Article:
NICOLA Sturgeon has backed the leader of the SNP’s Westminster group despite saying he presided over an “utterly unacceptable” meeting of the party’s MPs.

The First Minister said she still had confidence in Ian Blackford after questions about sexual misconduct and the protection of complainers in the SNP dominated FMQs. 

Ms Sturgeon was quizzed about her party’s handling of the Patrick Grady scandal.

A Commons watchdog last week upheld a complaint against the Glasgow North MP, finding he "made an unwanted sexual advance" to a male SNP staffer in a pub in 2016 while "under the influence of alcohol".

He was suspended for two days by the Commons and the SNP.

A leaked recording of the SNP’s Westminster group then revealed Mr Blackford, despite promising “zero tolerance” of harassment, had urged his MPs to give Mr Grady their “absolute full support”, with some of them responding “hear hear” when he did so.

On Tuesday,  after four days of silence, Mr Blackford said he regretted what happened to the staffer and that he felt let down, but did not say sorry for his own comments.

The staffer today said that was a “cop out”.

He told BBC Radio Scotland: "Ian Blackford has never contacted me privately to give me a private apology. I was also given zero notice that this so-called apology was going to be published or given to broadcasters to use.

"I found out like everybody else, so to me it's a publicity stunt and he has done it to protect his position and protect his reputation.

"It seems like the SNP under Ian Blackford at Westminster hasn't learnt a thing - they are still trying to close ranks and discredit the victim".

At FMQs, Scottish Tory leader Douglas Ross raised the issue and the victim’s concerns.

In her first comment on the recording, Ms Sturgeon said it “reveals part of what was wrong on that case”.

She said: “What I have heard suggests that more concern was shown for the perpetrator of this behaviour than the victim of it.

“I think that is utterly unacceptable and that is something I will be very clear about.”

She went on: “All parties have faced this - there are two (Westminster) by-elections happening today because of behaviour on the part of Conservative MPs.

“All parties have faced this, all parties have been criticised, including in these cases for their handling of these matters, and I think it is important for all of us – and I will simply speak for myself – that somebody in my position should not sit in a glass house throwing stones about these things.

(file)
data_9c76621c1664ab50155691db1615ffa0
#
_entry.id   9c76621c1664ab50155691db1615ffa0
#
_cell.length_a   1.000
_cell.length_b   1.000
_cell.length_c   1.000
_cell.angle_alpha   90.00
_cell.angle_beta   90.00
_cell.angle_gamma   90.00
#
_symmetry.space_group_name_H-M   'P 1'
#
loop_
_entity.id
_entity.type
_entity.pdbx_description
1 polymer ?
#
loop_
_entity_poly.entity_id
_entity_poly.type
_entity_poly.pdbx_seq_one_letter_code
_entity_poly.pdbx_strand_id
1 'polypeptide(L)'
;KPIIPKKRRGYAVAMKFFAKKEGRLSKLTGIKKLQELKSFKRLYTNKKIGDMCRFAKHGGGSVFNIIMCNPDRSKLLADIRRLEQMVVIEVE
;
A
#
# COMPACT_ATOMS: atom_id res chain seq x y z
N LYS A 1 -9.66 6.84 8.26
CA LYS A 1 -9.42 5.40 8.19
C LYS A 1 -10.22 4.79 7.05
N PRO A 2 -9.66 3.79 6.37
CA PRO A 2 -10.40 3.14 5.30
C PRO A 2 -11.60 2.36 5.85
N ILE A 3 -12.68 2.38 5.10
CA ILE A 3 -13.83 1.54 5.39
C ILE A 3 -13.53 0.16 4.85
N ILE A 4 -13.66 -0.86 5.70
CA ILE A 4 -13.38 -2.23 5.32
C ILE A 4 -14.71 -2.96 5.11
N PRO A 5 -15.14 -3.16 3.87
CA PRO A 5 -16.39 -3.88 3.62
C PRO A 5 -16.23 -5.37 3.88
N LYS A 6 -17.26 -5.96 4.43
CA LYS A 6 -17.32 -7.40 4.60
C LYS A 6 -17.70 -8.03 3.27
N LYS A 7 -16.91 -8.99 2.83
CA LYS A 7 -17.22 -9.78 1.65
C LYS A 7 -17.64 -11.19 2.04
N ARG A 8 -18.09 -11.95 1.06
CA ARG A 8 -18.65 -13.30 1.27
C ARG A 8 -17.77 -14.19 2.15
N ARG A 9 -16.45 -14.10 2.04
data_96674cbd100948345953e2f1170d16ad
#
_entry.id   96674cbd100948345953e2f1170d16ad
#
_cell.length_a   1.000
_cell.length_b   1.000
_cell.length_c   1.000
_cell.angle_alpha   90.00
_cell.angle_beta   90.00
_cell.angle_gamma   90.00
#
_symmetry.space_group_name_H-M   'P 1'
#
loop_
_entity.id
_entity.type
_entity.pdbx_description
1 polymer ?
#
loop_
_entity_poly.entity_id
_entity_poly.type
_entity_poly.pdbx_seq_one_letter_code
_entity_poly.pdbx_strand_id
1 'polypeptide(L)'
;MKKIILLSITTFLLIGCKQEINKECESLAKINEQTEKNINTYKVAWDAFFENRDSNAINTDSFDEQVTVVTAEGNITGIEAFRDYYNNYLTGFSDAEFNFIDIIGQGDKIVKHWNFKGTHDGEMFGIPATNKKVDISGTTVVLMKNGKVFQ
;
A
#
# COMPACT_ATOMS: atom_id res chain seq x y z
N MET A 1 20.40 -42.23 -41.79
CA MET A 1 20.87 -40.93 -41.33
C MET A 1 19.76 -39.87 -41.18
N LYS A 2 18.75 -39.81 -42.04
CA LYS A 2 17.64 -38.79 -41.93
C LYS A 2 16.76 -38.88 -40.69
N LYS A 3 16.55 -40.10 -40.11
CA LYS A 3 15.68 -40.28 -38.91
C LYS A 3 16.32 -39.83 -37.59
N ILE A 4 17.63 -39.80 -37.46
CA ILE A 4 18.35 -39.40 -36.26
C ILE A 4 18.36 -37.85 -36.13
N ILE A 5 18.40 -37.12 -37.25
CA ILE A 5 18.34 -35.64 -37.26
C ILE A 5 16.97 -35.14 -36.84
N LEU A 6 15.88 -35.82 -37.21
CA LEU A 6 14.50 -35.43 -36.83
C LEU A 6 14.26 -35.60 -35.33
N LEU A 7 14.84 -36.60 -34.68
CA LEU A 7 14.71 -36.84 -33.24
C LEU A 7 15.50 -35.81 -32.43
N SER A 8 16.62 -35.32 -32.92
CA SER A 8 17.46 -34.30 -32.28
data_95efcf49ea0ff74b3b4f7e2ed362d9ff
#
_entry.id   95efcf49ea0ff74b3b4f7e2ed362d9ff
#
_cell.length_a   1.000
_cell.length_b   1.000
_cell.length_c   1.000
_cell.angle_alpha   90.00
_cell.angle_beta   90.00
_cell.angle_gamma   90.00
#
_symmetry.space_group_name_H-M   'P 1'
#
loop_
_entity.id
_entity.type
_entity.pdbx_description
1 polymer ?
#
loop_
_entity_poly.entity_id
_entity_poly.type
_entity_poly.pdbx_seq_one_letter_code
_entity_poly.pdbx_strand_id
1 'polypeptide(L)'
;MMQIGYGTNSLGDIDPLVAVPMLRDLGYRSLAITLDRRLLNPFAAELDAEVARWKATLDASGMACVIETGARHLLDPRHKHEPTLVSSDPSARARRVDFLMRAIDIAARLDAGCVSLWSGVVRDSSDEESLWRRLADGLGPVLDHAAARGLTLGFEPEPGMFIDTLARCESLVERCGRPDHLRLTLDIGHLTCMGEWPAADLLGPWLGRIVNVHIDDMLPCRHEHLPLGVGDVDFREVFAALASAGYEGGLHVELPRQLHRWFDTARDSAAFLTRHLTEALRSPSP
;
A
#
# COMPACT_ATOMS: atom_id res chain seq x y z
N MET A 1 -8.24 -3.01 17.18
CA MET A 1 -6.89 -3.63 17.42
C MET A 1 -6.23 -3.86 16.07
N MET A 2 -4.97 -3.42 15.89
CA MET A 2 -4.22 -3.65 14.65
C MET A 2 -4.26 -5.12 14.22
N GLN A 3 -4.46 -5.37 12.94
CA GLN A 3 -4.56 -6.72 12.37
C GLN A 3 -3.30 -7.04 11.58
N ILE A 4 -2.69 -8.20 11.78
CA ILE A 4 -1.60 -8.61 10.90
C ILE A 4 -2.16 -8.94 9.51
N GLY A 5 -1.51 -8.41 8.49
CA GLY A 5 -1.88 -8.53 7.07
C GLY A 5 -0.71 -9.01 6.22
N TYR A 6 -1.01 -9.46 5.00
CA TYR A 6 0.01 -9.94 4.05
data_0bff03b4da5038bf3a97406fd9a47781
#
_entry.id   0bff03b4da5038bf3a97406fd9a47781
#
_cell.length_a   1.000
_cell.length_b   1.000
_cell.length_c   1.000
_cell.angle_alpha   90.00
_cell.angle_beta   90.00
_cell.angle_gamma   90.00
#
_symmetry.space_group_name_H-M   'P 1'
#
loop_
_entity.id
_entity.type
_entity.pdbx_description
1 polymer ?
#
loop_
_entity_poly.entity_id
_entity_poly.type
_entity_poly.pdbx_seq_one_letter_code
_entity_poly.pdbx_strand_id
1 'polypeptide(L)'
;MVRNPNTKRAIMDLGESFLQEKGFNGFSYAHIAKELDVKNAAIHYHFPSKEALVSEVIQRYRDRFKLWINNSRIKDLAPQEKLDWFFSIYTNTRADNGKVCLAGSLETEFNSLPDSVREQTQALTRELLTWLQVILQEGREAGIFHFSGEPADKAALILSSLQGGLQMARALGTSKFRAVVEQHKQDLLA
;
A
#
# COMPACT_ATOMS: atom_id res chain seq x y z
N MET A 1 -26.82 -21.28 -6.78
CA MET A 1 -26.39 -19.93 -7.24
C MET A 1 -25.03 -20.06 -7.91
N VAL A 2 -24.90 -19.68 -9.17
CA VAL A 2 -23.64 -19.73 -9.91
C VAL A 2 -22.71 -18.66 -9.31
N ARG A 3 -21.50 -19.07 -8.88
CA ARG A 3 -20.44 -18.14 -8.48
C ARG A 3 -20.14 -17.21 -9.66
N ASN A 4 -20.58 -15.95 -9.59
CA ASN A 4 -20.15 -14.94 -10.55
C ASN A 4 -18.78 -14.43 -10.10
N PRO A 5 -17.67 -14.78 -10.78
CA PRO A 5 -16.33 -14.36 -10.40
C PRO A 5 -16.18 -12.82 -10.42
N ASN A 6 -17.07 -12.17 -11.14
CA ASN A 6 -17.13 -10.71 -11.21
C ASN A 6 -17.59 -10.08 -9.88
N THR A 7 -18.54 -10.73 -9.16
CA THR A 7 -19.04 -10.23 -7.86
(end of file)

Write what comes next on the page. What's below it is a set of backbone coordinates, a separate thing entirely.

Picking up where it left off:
“We should sort these things out when they arise in our own parties, that’s what I intend to do for the SNP and I think it’s what all leaders should do when it arises in their parties as well.”

Mr Ross, the MP for Moray as well as a Highlands MSP, said the by-elections were caused by the resignations of the MPs concerned. 

Imran Ahmed Khan quit after being convicted of sexual assaulting a teenage boy, and Neil Parish resigned after he watched pornography in the House of Commons.

Mr Ross said: “I know the First Minister wants to make this about other parties and other parts of the country, but the fact that we have two by-elections today is because Conservative MPs have been suspended and resigned from Parliament.

“Patrick Grady has been suspended for 48 hours.”

Mr Sturgeon replied: “I think people listening will hear me take these issues extremely seriously, I don’t think they will have heard me try to make it all about other parties, but what they will have heard me say is something all of us must reflect on.

“If I was standing here saying ‘the SNP has got no issues here, it’s all about the Conservatives or Labour’, I would be showing that I do not understand the systemic nature of these issues.”

She added that if Mr Ross claimed such issues were a problem “uniquely for the SNP”, then “he doesn’t understand the systemic society-wide nature of these issues”.

Speaking to the media at Holyrood after FMQs, Ms Sturgeon was asked if she still had confidence in Mr Blackford given her criticism of the “utterly unacceptable” comments.

She said: “Yes, I do. For me what is important is that we reflect on the experiences of the victim in this case. If there are changes we need to make as a result of that then we make those changes.”

Pressed on Mr Blackford’s behaviour beng “utterly unacceptable”, Ms Sturgeon shifted emphasis, saying: “I said the recording, the recording.. made a suggestion that the interests of the perpetrator of unwanted sexual behaviour were being given priority over the experiewnces of the victim. That is not the case. That should never be the case. And I recognise that there is a really important obligation to demonstrate that that is not the case.”

Asked again how she could have confidence in Mr Blackford as Westminster leader, she said: “That recording gave that suggestion, and my job as SNP leader is to make sure that when these issues arise for the SNP, or as First Minister for the Scottish Government, we don’t simply sweep them under the carpet, we don’t defend things that shouldn’t be defended, but that we are open and have a determination to put things right.”